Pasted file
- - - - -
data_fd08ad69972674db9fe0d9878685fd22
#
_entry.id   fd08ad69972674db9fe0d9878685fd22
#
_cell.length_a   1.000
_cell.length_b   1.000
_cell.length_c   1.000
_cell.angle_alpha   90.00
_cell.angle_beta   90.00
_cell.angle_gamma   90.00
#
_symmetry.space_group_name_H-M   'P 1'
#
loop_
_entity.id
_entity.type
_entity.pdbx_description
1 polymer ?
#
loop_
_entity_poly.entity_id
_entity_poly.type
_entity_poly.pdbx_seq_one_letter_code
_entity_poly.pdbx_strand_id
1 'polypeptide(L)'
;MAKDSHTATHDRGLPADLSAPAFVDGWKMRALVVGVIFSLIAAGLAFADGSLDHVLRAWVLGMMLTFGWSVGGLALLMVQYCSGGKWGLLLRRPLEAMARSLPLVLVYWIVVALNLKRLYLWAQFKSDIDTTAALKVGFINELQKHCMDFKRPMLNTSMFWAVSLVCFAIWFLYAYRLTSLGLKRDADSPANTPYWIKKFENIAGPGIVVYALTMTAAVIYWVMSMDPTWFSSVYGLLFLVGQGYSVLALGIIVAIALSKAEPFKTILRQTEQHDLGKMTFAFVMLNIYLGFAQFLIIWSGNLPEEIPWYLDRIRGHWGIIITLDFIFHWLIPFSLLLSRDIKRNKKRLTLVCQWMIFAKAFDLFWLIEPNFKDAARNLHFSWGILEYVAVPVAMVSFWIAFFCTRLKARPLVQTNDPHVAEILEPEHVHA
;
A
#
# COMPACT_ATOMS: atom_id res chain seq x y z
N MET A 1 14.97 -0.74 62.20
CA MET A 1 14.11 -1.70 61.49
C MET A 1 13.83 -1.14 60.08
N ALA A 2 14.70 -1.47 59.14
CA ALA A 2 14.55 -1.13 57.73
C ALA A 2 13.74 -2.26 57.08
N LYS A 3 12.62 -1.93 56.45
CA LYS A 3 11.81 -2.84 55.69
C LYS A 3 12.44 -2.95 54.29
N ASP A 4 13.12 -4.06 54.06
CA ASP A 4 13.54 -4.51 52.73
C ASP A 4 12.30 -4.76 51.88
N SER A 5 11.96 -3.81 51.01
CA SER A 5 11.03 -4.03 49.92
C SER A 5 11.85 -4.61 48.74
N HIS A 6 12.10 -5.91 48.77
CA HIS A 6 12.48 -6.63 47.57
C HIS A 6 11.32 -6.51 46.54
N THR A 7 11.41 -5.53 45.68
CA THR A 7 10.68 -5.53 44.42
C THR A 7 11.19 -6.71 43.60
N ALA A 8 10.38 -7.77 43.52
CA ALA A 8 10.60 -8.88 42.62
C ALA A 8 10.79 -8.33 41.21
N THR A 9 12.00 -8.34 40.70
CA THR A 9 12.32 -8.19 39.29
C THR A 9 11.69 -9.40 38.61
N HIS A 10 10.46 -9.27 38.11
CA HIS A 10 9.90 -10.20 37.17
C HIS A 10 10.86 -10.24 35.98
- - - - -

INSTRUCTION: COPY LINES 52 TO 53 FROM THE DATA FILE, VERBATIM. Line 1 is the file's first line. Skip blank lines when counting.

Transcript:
N ALA A 8 10.38 -7.77 43.52
CA ALA A 8 10.60 -8.88 42.62